7. Transfer pan to rack; allow cake to cool completely.  Refrigerate, uncovered, for 6 hours or overnight. Before unmolding, run a thin knife along the edge of cake to loosen.

Persimmon Season

Ask any middle class suburbanite how they know that the Fall season has arrived and you will undoubtedly get the response:
           "When Starbucks Pumpkin Spice Late is back!"

Joking aside, as a locovore, I sense the arrival of Fall when I start to see my neighborhood Persimmon trees bearing their fruit. Wild persimmons are one of the most common yet overlooked American fruit. The taste has been described as a cross between a plum and an apricot, and I would add that the pulp smells similar to pumpkin.

Photo courtesy of SlowFoodUSA.org
Wild persimmons are native to a wide swath of the southeastern U.S. Early American settlers valued persimmon because it was easily available and literally falls into your hands when you shake a ripe tree. The fruit was commonly used to make breads, thick soups and sweet pudding.

Though the trees are harder to find now because of general deforestation, modern persimmon recipes abound, and most of them start with the same base: persimmon pulp. A fair warning: Preparing persimmon pulp can be time consuming (but worth the effort).

Persimmon Pulp How-To
Make sure to gather only ripe fruit. Ripe persimmons are evenly orange and squish easily (this is probably why they aren't commonly sold in grocery stores). They should fall off the branch with just a light touch.
  1. Using your fingers, remove the blossom tops and pinch off any darkened spots. 
  2. Lightly rinse the fruit and place in a large, clean bowl. Add warm water until the fruit are all submerged and allow to soak for 20 minutes.
  3. After soaking, pour out the water and return the fruit to the bowl. Get a potato masher (or similar tool) and mash the persimmons into a pudding like consistency. 
  4. Get a fine mesh strainer and place inside another clean bowl; pour the mashed fruit in the strainer.
  5. Using the masher or a spoon, press the pulp through the strainer. You will be left with a ton of seeds, skins, and fibers.
Compost the remains and your seed-free persimmon pulp is ready for use!

01 September 2011

Local Author. Local Dinner.

The Hungry Intellectuals Book and Supper Club invite you to dinner and a book reading from local author, Cris Cohen from his new book titled Staying Crazy to Keep From Going Insane. Ticket sales for the dinner benefit Durham Central Park.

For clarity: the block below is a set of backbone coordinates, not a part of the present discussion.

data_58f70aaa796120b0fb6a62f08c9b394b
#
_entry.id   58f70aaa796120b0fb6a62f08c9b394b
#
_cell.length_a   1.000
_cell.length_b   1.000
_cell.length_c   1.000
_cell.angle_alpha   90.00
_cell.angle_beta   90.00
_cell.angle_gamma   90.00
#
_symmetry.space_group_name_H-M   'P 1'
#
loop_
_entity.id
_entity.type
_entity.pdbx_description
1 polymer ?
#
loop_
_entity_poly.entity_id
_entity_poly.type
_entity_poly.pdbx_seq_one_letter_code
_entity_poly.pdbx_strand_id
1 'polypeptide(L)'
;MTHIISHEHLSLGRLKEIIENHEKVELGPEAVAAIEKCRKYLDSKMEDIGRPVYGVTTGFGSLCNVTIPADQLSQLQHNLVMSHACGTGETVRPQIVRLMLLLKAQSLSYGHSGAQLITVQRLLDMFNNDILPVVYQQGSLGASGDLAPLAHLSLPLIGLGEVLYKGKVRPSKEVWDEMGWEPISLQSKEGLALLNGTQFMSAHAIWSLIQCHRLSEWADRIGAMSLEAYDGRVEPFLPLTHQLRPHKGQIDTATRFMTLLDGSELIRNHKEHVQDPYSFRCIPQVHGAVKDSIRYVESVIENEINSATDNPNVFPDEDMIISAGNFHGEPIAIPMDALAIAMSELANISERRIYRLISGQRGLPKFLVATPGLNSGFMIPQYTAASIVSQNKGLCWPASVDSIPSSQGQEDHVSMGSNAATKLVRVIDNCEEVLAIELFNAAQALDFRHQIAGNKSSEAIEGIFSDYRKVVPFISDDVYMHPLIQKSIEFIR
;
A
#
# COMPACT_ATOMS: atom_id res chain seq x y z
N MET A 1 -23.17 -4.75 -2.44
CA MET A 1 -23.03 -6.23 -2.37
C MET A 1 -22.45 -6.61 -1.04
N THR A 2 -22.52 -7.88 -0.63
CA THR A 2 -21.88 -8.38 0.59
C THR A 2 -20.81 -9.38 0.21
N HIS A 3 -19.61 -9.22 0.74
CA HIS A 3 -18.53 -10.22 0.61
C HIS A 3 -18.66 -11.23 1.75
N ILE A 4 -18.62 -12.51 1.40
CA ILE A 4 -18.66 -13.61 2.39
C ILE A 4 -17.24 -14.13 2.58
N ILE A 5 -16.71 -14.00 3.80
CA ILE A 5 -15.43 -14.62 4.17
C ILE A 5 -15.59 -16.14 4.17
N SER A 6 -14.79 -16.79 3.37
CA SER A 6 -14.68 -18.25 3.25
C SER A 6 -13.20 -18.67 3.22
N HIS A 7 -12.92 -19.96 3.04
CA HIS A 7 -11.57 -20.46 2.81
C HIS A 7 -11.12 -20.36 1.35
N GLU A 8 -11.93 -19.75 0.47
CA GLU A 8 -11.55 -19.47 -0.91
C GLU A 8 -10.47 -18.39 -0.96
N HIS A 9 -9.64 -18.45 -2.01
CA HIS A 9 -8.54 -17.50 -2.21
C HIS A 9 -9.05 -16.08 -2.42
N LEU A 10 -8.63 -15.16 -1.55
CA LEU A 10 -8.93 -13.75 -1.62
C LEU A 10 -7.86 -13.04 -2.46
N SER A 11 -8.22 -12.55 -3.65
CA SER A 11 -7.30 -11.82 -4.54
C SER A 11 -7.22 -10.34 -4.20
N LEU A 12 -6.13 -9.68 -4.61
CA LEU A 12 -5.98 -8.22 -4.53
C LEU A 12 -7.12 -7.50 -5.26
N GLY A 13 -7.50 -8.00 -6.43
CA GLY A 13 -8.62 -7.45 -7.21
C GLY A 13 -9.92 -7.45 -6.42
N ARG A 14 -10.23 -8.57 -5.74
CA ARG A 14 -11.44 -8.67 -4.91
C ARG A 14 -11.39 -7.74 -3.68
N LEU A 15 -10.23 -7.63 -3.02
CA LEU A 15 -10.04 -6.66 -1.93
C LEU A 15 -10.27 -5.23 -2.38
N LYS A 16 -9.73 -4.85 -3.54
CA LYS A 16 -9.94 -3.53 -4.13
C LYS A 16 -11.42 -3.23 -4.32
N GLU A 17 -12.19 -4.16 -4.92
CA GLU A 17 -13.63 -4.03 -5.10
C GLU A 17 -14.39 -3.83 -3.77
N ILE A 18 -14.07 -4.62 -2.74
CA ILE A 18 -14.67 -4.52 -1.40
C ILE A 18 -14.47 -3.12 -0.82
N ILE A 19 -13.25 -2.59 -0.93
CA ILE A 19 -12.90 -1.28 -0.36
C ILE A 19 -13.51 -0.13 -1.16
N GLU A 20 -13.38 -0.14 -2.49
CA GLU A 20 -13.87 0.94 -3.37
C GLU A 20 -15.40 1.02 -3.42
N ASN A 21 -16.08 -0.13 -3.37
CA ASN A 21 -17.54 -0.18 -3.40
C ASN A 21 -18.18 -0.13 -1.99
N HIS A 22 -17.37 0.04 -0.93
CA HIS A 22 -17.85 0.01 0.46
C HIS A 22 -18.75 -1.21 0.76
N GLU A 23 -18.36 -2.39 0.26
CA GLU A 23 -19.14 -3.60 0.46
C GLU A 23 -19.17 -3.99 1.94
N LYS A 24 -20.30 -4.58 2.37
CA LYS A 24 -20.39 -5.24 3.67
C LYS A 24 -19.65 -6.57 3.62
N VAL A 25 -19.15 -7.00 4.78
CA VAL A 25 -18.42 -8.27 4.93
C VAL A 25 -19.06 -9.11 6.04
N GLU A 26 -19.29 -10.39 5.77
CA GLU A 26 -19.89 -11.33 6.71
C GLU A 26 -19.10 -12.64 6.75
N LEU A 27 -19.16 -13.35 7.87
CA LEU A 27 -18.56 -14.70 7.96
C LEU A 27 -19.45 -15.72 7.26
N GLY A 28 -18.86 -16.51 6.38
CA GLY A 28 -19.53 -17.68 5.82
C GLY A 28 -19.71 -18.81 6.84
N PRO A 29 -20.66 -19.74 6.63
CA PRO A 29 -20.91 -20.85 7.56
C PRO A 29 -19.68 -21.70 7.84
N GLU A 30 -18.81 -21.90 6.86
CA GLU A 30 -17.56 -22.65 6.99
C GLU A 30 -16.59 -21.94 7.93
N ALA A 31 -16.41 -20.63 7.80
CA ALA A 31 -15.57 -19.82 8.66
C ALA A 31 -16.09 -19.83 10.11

Cris Cohen of Cary, NC, is the humor columnist for the CaryCitizen.com and a prolific humor blogger.

“I am very flattered that the Hungry Intellectuals chose my book for this year’s event,” said Cohen. “It is possible that this decision was the result of a computer error or that most members voted while intoxicated. Although, to be fair, I think that is how most bills make it through Congress.”

Dinner Theme: NC Local and Seasonal Cuisine

12 July 2011

Crazy for Durham Central Park!

The Hungry Intellectuals Selects Cris Cohen’s Book for 2011
Meals from the Market Dinner Theme

The Hungry Intellectuals book and supper club will host it's second “Meals From The Market” dinner this year to help raise funds for Durham Central Park. And the members have voted Cris Cohen’s upcoming humor book, "Staying Crazy To Keep From Going Insane," as the theme for their 2011 event.

Meals From The Market dinners are annual fundraisers that individuals and groups host in their homes. Ticket sales to the dinners support Durham Central Park’s preservation and cultural activities. Last year’s Hungry Intellectuals fundraising dinner helped buy new benches for the park.

To make the annual event more engaging for dinner guests, The Hungry Intellectuals select a book around which they create a theme for the dinner.

"The Hungry Intellectuals Book and Supper Club is very excited to use Cris' book for our Meals From The Market 2011 dinner theme,” said club organizer Heather Curtis. “We are all too familiar with the idea of ‘staying crazy to keep from going insane!’"

Cris Cohen of Cary, NC, is the humor columnist for the CaryCitizen.com and a prolific humor blogger. He is publishing his new book this year as a means to raise funds for a local baseball league for kids with special needs, including his own son. The book will be a compilation of humor columns he wrote
for several newspapers when he lived in California before moving to Cary in 2008 and new ones he’s written since then. Proceeds from sales will be donated to the baseball league.

"Staying Crazy To Keep From Going Insane" has already been endorsed by Pulitzer Prize-winning humor author Dave Barry, New Yorker magazine cartoonist Drew Dernavich, and PEN/Faulker Prize-winning author T.C. Boyle.

“I am very flattered that they chose my book for this year's event,” said Cohen. “It is possible that this decision was the result of a computer error or that most members voted while intoxicated. Although, to be fair, I think that is how most bills make it through Congress.”

The Hungry Intellectuals’ 2011 Meals from the Market dinner is scheduled for Sunday, September 18. The group hasn’t determined the exact location yet.

Durham Central Park is a downtown destination that offers a venue for cultural activities. It is also part of a 24-hour, walkable neighborhood for arts, recreation, and locally owned businesses. The Park includes The Great Lawn, The Pavilion (home of the Durham Farmers Market) and The Skate Park. For more information, visit www.durhamcentralpark.org.

For more information on The Hungry Intellectuals, visit

For more information on Cris Cohen and Staying Crazy To Keep
From Going Insane, visit www.stayingcrazy.com.